Moms who run their own charities: Rebekka Hauskins After Rebekka’s son, Hayden, was delivered stillborn, she and her husband were determined to help families in the same situation by lessening the weight of the financial burden caused by a stillborn birth. They founded Hayden’s Helping Hands, a non-profit foundation that financially assists parents with their hospital delivery expenses. They have paid the delivery bills for three families so far this year, allowing the families more time to focus on working through their grief and returning to happier lives.

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    9: Jeanette Zitkevitz Paredes

    Moms who run their own charities: Jeanette Zitkevitz ParedesJeanette’s gorgeous baby boy, Mateo, was born with only half a heart and multiple congenital heart defects. Jeanette knew during pregnancy that her son would need intensive care immediately after birth. Instead of viewing his life as a tragedy, she saw every moment he was alive as a miracle, and thanks to her and her husband’s love and support, Mateo lived a full nine months. Jeanette founded Miracle for Mateo in her son’s honor and uses the inspirational story of his life to raise funds for other families facing similar hardships.

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    10: Sharon Manning

    Moms who run their own charities: Sharon ManningSharon’s son, DJ, was born in perfect health — but after learning to sit up, crawl, and walk, he began to regress. He was eventually diagnosed Tay-Sachs, a disease that Sharon and her husband had never heard of but soon knew all too well. Wanting to help other parents unfamiliar with Tay-Sachs, they created DJ’s Foundation, with their main goals being education and awareness. After DJ’s passing, DJ’s Foundation joined efforts with the National Tay-Sachs Foundation with the goal of raising funds for a cure.

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    11: Sarah Erwin

    Moms who run their own charities: Sarah Erwin Even though he was stillborn, Sarah wanted her son, Holden’s, life to impact the world. She and her husband founded Holden Uganda with the initial goal of building nine wells in Uganda for the nine months Holden lived in utero. Each well is dedicated to the memory of a stillborn child, but also passes on new life as it provides between 500 and 2,000 people in Uganda with clean drinking water. Holden Uganda reached its goal of 9 wells and continues to build, creating a beautiful and meaningful legacy.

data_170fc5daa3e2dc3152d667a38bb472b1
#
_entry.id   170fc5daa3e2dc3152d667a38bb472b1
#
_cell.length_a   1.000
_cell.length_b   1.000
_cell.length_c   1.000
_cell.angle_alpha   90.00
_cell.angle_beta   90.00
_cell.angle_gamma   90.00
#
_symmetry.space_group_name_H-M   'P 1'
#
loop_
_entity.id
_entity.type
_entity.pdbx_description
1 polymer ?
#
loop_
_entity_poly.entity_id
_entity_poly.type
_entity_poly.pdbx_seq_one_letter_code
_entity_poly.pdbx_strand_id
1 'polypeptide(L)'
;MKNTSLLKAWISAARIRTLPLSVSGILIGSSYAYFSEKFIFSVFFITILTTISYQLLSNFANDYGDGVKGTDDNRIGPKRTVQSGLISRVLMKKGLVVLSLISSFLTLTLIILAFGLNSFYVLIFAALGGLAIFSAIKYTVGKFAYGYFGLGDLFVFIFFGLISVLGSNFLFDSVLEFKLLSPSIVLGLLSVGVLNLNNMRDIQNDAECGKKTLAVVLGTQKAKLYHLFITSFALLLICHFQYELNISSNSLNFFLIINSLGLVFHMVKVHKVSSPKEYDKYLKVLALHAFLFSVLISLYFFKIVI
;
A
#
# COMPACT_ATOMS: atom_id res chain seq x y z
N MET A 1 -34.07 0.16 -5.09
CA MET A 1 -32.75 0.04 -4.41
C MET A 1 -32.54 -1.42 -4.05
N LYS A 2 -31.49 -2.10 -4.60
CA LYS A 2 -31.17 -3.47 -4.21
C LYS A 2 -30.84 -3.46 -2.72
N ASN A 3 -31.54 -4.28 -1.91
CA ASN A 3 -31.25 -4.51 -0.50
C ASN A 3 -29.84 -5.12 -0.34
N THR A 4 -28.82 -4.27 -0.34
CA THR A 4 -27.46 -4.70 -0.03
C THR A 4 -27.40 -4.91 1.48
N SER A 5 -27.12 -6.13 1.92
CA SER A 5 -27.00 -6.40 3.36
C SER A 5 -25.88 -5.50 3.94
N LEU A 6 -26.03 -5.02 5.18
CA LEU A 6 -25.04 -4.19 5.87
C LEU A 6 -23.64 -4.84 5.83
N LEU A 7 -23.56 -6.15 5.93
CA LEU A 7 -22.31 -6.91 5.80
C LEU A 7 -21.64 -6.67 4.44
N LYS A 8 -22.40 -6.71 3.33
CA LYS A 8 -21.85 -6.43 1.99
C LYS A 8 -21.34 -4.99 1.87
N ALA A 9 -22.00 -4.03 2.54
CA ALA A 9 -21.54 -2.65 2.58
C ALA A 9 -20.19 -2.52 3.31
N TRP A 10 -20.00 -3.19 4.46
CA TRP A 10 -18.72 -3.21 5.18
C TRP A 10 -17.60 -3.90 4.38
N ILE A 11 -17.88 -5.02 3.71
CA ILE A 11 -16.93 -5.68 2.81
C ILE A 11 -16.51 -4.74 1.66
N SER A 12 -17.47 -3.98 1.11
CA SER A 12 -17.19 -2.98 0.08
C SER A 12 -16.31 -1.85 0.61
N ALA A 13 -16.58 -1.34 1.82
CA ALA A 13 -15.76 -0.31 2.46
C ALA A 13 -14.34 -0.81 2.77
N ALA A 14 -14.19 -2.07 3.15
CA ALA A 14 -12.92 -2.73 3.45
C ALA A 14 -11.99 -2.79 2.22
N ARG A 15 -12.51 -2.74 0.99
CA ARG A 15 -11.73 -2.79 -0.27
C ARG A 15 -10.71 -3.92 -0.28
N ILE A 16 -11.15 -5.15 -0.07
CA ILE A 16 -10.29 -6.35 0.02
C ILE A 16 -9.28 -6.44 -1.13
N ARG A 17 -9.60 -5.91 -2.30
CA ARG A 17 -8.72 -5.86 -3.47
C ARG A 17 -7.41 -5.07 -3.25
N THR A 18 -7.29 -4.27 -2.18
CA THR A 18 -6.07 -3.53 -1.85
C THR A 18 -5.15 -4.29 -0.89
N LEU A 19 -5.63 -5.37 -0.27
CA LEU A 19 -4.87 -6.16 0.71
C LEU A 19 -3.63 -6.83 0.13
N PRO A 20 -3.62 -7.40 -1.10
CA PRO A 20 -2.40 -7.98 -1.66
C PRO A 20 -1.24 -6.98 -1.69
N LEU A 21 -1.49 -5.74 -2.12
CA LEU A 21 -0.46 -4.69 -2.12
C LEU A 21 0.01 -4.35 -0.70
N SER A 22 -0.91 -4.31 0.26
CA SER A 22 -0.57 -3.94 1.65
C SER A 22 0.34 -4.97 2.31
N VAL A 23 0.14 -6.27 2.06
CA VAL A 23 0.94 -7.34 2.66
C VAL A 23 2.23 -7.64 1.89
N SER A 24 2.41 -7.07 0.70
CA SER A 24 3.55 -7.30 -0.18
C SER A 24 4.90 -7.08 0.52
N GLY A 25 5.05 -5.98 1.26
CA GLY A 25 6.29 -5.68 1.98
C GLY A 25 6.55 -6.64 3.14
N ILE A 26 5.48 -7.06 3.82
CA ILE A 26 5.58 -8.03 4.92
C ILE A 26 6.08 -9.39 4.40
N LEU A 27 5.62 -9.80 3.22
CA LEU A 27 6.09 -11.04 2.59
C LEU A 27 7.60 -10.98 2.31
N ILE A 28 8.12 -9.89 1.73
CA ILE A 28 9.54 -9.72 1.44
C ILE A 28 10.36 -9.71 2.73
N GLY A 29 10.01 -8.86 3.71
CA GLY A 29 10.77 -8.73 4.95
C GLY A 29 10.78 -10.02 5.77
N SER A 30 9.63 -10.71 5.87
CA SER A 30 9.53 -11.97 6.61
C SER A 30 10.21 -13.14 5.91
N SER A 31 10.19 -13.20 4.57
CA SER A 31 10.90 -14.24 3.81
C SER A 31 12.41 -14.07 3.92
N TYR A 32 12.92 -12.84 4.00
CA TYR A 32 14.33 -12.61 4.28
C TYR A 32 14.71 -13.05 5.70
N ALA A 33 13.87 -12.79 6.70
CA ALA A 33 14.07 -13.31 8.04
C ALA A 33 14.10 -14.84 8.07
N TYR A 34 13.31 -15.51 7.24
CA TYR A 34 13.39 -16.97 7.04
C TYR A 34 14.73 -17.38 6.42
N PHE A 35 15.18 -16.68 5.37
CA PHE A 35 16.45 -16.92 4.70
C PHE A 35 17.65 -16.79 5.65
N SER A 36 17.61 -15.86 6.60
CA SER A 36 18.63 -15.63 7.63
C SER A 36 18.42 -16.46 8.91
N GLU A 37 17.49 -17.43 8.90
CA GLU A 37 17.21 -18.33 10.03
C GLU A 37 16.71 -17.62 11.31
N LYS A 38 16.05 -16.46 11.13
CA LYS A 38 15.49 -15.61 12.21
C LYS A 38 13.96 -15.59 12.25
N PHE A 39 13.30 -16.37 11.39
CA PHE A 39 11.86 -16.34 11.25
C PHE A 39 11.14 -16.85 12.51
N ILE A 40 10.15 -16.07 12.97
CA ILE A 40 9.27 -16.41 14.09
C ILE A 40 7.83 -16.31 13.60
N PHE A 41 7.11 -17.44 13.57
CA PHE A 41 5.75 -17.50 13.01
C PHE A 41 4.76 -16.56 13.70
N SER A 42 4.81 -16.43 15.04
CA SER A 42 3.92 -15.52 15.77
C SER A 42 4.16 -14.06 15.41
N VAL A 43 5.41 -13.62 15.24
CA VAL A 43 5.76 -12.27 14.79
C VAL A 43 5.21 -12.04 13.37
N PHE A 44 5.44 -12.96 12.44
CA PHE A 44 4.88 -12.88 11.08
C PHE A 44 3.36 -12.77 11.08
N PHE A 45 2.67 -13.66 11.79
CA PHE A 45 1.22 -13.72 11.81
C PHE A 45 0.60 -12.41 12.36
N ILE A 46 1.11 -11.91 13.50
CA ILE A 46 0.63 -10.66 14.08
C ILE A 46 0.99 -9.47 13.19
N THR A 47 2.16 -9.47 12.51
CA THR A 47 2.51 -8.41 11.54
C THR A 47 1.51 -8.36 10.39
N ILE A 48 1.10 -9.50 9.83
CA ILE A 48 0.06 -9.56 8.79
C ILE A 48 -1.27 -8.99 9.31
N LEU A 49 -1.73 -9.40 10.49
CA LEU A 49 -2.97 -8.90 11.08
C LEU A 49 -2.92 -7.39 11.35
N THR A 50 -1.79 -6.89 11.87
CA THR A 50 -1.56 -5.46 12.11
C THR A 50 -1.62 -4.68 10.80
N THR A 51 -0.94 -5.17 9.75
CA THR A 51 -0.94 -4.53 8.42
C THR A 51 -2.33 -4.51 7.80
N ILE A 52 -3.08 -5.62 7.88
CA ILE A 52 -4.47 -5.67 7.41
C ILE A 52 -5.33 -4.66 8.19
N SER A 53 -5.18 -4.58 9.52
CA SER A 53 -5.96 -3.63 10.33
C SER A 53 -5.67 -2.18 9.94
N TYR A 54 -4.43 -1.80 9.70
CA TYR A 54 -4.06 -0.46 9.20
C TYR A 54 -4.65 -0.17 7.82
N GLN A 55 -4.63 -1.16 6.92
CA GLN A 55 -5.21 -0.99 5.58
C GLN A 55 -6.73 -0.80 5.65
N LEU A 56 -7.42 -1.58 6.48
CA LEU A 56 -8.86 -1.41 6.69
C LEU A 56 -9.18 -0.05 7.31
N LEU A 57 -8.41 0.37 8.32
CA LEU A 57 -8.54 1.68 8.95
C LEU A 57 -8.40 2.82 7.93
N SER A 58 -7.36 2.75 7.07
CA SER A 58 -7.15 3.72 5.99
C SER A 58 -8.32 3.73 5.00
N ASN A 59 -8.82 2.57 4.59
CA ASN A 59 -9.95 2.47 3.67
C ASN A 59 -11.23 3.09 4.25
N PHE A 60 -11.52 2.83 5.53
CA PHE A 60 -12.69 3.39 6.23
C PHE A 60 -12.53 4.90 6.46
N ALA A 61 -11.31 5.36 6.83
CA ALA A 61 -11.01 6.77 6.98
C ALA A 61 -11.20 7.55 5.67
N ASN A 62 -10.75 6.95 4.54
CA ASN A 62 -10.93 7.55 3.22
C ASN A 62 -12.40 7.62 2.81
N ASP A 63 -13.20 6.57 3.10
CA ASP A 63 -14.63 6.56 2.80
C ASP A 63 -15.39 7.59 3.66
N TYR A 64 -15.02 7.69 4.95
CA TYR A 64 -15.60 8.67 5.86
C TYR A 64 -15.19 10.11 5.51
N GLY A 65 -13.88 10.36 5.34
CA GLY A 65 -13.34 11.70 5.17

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    12: Shannon Becker

    Moms who run their own charities: Shannon Becker Only a year ago, Shannon received the news that her baby, Reese, passed away suddenly and inexplicably at daycare from SIDS, or Sudden Infant Death Syndrome. Shannon has organized a run on behalf of First Candle to benefit SIDS research in honor of Reese, in hopes that parents will someday have answers to what went wrong with their children. On September 25th, friends and family ran in memory of what would have been Reese’s first birthday.

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    13: Laurie Morton

    Moms who run their own charities: Laurie MortonLaurie’s son, Jack, was diagnosed with stage 4 Neuroblastoma cancer before he was even three years old. He received treatment at the Phoenix Children's Hospital, where he made many friends who were also batting the illness. The worst part about the experience for Jack was not his own treatment but watching his new friends pass away. Now that Jack is cancer-free, his family is dedicated to raising awareness and funding for other families fighting Neuroblastoma through their charity, the Jack Morton Foundation.

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    14: Heather Spohr

    Moms who run their own charities: Heather SpohrHeather’s beautiful baby girl, Maddie, was born weeks early, weighing only three pounds and spent the first 68 days of her life in the NICU (Neonatal Intensive Care Unit). These special facilities are designed for premature infants and work to keep them safe from germs their underdeveloped bodies cannot yet handle. Maddie was eventually released and lived a year and a half as a healthy girl, until she passed suddenly from an infection. Heather recognizes that if it weren’t for the NICU, Maddie might not have seen her happy year and a half of life. Her non-profit organization, Friends of Maddie, works to financially and emotionally support families with children in the NICU.

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    15: Stephanie Cole

    Moms who run their own charities: Stephanie Cole When Stephanie was a week past her due date, she tried not to worry, but in her body she felt something might be wrong. When the doctor confirmed that her baby girl Madeline had died, Stephanie needed a way to turn her grief into something positive. She started the Sweet Pea Project as a way to cope with her sadness through art and community, and now uses the project to share that same sense of community with others. Sweet Pea Project blankets are now donated to hospitals nationwide to comfort other parents of stillborn and deceased infants.